The Accommodation at Enonkishu Conservancy
Our accommodation comprised bandas (small brick huts) and tents. The thought of spending fourteen nights in a tent had been a matter of concern for me. My only other camping experience had been on the Inca Trail when we had a bevy of porters to look after us. My tent was furnished with a double bed and a bedside table, and a seat in a shaded area outside. I was prepared for night strolls to an ablutions block by pairing some leggings with a round necked, long sleeved cotton top. Only my head, hands and feet were exposed to the local mosquitoes. But I had no defence against a possible charge from the hippopotamus that lived in the river a few yards from my tent. In reality, the small bed in my tent proved to be surprisingly comfortable. My late evening and early morning trips to the ablutions block, on the far side of a small wooded area, were a chance to enjoy the brilliant stars in a clear sky and to listen to the night-time noises – the grunting of the hippopotamus, the howling of a hyena and the resident vervet monkeys crashing through the trees above me.
We had all our meals (vegetarian) in the ‘Cow Shed’ – under the scrutiny of the vervet monkeys. Protocol required us to sit together at a large table in the middle of the room. Human nature resulted in the formation of small groups preferring to sit on the veranda and enjoy the cool breeze from the small garden beyond it. I chose to remain at the large table but this earned me my third black mark – and an invitation to leave the project (which I declined). I stayed in my original seat at one end rather than moving closer to the small group that remained at the large table. By this time, we had been introduced to our leader’s dog, which accompanied her everywhere. The dog had quickly earned a reputation for violence by attacking a member of the team at our first briefing. A few days later it had dragged our American doctor across the lawn when he was on all fours pretending to be a wild animal while his colleagues practised with some night vision equipment. So, I was keeping my distance.
The Daily Tasks
Prior to the trip, we had been sent reams of information, including a request to acquire an international driving licence in order to be a driver. We had the use of four genuine four-by-four vehicles. I had never driven this type of vehicle but a paucity of volunteers for this task led me to step forward. And I loved every minute I was behind the wheel of that versatile vehicle, including the challenge of slithering through a sea of mud following a heavy downpour. We did receive instruction before being let loose in the conservancy, learning that in four-by-four mode, the four wheels of these vehicles operate independently and literally ‘walk’ down steep slopes. Driving became my role and I took the wheel every day. I sat inside, on my own, enjoying my surroundings while my companions at the back calculated angles and distances, identified species, counted numbers and took photographs.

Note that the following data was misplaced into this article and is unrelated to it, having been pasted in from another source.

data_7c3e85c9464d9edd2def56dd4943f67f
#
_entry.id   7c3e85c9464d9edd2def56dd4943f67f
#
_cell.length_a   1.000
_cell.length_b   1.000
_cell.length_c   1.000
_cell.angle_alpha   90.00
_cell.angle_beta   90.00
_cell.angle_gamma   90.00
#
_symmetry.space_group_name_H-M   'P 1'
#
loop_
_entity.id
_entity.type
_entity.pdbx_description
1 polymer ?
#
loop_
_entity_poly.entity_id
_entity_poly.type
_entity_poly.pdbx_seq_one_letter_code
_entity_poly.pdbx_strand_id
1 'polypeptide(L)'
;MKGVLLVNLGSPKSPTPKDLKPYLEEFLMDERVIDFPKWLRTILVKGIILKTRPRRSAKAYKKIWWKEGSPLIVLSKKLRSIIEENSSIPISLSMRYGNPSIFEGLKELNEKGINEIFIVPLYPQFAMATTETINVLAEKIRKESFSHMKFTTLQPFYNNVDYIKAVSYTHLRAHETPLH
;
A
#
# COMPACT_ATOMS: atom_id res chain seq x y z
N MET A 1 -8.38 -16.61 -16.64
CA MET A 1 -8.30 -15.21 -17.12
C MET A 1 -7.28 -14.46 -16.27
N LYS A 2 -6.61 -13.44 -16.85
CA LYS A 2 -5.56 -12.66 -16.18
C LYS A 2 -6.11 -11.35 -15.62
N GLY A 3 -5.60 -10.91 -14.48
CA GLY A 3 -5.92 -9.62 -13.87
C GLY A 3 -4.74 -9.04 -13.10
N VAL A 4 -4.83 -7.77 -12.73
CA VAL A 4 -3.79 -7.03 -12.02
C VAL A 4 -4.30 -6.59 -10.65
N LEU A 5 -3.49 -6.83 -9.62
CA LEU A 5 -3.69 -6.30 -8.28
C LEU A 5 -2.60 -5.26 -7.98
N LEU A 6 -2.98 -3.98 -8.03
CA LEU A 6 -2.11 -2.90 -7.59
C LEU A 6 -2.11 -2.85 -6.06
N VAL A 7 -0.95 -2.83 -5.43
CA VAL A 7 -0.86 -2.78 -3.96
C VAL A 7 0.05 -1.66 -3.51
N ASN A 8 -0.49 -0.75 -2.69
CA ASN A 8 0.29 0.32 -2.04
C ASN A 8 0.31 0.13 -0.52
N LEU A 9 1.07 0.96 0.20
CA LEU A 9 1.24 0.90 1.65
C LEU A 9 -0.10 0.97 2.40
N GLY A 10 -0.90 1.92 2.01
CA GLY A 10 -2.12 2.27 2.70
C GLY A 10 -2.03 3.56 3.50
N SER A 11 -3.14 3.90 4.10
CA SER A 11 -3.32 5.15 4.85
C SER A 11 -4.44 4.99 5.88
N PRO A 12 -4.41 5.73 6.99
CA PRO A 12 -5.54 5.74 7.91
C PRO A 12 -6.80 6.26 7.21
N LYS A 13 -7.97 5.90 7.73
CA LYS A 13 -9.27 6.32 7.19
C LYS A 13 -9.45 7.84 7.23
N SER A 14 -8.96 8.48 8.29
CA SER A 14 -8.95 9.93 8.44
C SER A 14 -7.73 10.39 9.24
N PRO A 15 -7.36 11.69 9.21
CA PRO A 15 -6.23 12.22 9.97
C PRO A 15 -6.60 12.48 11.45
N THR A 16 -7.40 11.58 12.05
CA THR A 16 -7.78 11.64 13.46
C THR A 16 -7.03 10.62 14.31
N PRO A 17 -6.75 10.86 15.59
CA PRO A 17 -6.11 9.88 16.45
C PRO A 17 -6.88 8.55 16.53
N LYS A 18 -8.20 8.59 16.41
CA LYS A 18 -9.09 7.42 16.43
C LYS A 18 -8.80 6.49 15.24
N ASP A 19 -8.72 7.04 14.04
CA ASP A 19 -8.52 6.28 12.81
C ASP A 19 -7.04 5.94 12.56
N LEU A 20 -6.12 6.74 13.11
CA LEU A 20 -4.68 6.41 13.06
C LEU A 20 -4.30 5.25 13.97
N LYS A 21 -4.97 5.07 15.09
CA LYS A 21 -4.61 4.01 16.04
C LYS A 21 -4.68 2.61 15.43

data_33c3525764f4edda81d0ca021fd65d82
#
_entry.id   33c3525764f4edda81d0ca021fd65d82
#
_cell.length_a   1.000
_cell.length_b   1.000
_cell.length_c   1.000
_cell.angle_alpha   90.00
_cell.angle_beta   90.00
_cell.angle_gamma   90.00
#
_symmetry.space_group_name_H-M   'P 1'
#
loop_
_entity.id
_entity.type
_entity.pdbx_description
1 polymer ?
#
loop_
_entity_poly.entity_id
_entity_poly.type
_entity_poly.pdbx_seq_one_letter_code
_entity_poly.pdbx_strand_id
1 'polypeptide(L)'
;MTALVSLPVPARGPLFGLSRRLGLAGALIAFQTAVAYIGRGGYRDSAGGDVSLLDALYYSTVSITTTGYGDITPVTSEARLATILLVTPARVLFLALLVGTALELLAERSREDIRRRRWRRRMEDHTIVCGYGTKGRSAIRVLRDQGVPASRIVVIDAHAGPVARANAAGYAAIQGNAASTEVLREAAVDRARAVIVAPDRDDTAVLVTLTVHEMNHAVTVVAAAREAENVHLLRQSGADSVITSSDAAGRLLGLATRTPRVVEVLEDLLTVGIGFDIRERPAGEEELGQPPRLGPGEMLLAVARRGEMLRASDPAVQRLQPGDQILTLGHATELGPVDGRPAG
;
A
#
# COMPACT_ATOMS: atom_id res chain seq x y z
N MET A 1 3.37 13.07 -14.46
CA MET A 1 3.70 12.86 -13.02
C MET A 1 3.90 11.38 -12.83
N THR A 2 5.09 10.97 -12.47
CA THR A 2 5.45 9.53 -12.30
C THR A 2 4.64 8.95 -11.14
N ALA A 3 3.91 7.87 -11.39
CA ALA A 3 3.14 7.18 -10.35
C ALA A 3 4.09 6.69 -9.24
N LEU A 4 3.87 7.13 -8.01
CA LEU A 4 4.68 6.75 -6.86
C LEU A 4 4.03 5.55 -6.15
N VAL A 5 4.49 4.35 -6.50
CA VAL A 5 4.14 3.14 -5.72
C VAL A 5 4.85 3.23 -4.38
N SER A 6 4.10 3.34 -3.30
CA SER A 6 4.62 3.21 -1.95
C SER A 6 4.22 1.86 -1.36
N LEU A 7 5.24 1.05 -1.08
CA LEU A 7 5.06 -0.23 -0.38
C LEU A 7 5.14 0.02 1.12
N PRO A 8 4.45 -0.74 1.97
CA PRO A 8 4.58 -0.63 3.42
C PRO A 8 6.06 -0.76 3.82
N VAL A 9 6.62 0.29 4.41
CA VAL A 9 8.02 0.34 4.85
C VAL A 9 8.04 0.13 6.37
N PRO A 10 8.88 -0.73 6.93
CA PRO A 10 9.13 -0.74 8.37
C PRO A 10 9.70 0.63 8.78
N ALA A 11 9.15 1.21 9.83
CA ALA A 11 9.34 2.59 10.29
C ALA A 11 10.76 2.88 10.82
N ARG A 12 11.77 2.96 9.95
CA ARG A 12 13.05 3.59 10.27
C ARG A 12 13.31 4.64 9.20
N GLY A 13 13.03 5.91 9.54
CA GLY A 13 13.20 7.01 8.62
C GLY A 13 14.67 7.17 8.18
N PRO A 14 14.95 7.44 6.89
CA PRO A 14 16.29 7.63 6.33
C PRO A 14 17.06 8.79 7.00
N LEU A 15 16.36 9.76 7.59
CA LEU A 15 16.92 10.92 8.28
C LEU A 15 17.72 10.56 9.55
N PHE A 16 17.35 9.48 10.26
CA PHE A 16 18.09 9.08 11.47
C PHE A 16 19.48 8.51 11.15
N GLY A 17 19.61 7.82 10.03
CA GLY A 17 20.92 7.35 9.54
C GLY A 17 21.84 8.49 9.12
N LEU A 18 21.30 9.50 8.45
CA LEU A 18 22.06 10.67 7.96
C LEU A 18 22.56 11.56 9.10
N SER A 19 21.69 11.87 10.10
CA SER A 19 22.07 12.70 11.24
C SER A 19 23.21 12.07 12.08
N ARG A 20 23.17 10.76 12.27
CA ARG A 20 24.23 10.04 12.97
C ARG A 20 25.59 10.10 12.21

All the tasks were very enjoyable. Being able to roam the huge plain watching the wild life was a real privilege. It was worth all the black marks I accumulated for minor infringements of house rules. Despite the fact I was driving in a wilderness devoid of vehicles, I never got out of the habit of indicating when I made a turn, which was a source of amusement for my colleagues. We got the job done – our own way – and created some amazing memories as we worked together. I remember a group of us watching, in awe, as a hyena emerged from the network of dens where the cackle [the descriptive collective noun for hyenas] lived. He stretched, sat in the sun for a while and then set off for a morning stroll.
Wildlife Conservation Volunteering
The team I joined was organised by Biosphere Expeditions, a company that specialises in conservation holidays and attracts people from all over the world. A wide variety of opportunities is available for volunteers of all ages to help conserve wildlife both abroad and in the UK. I am already looking for my next experience – lemurs in Madagascar maybe?